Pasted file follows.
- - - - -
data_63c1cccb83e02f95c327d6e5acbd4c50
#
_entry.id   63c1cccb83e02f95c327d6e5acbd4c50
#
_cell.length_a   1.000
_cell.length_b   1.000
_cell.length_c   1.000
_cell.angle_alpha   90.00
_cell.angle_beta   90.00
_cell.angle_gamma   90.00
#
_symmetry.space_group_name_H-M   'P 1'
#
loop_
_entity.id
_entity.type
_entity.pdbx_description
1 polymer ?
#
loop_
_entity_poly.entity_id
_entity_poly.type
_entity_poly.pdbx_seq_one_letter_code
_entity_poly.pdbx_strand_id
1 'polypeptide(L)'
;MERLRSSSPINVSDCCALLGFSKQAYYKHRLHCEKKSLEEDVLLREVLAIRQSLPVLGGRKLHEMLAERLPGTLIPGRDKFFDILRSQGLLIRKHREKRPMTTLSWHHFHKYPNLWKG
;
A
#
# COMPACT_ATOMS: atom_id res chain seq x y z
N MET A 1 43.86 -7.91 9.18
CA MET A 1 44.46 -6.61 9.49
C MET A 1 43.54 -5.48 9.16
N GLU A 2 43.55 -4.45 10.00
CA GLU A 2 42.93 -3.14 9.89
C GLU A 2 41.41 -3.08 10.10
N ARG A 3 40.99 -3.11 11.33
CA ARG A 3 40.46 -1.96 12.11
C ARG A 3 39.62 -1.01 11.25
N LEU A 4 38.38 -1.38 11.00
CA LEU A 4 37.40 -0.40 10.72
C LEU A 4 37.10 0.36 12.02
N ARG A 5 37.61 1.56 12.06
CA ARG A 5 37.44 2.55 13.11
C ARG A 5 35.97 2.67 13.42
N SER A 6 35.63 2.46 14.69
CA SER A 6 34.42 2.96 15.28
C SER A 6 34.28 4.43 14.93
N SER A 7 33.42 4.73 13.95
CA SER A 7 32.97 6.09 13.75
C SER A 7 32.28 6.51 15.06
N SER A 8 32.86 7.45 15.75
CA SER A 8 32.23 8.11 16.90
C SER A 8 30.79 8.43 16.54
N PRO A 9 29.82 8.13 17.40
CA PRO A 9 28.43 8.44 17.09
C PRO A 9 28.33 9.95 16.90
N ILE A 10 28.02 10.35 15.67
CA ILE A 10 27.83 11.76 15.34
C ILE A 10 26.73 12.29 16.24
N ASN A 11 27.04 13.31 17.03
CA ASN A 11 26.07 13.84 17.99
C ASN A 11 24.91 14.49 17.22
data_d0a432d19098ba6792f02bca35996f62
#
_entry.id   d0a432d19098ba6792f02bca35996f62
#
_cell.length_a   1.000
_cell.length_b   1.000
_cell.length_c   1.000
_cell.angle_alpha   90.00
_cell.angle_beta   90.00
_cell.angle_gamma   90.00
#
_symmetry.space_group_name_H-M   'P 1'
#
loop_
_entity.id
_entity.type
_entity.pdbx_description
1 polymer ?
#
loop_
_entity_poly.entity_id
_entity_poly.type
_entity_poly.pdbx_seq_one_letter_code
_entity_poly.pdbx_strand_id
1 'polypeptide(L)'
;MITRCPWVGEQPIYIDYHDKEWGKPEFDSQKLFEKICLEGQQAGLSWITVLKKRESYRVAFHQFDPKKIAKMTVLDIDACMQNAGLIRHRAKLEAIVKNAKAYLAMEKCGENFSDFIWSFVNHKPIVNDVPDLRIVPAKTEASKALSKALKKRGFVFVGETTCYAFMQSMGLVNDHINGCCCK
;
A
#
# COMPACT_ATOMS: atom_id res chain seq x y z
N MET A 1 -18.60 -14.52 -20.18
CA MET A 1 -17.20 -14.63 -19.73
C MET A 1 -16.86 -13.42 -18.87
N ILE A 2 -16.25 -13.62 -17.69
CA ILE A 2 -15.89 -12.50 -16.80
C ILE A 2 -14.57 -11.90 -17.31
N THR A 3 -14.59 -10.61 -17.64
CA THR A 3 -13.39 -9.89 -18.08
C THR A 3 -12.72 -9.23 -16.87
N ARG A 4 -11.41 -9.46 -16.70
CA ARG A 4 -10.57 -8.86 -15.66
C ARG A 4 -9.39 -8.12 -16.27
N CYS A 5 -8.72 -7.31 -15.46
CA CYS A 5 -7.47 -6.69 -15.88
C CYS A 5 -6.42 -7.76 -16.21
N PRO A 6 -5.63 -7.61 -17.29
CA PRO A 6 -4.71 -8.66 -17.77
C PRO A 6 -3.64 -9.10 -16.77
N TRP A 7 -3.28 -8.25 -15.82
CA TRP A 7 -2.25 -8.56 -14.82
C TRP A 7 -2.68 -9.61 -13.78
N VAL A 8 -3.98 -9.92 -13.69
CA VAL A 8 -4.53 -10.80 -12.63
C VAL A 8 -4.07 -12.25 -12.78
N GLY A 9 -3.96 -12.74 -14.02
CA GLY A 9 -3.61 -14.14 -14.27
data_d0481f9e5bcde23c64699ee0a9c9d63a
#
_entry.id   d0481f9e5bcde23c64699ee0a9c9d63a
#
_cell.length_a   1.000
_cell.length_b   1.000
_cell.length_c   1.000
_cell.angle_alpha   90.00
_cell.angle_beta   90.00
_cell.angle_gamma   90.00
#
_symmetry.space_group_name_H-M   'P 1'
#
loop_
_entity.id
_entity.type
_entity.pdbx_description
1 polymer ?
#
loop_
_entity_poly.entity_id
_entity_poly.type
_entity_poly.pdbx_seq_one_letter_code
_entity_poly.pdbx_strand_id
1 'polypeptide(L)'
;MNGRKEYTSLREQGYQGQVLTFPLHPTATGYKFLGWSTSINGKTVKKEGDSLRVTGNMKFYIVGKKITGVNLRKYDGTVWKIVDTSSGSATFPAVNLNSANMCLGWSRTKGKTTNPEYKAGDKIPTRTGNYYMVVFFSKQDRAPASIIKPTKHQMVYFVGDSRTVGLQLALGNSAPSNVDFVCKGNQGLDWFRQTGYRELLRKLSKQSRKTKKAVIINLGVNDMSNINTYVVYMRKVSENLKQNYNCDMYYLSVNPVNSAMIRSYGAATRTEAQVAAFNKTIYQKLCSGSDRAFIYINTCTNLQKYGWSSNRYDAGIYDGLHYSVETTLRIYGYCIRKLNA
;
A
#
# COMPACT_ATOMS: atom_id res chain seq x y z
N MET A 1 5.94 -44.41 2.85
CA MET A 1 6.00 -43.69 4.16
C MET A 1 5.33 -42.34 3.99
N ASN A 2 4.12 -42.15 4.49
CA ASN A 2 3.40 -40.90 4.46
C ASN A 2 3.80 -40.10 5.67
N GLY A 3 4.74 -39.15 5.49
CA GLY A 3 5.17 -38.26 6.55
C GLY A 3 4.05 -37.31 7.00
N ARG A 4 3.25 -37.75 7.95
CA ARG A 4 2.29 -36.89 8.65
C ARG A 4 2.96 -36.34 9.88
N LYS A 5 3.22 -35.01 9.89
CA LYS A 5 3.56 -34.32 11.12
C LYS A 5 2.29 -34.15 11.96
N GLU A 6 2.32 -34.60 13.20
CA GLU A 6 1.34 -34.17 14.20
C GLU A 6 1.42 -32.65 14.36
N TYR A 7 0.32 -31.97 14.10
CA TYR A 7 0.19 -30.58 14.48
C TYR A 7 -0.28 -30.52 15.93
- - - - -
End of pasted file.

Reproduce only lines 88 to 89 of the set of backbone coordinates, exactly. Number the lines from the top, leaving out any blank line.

1 'polypeptide(L)'
;MITRCPWVGEQPIYIDYHDKEWGKPEFDSQKLFEKICLEGQQAGLSWITVLKKRESYRVAFHQFDPKKIAKMTVLDIDACMQNAGLIRHRAKLEAIVKNAKAYLAMEKCGENFSDFIWSFVNHKPIVNDVPDLRIVPAKTEASKALSKALKKRGFVFVGETTCYAFMQSMGLVNDHINGCCCK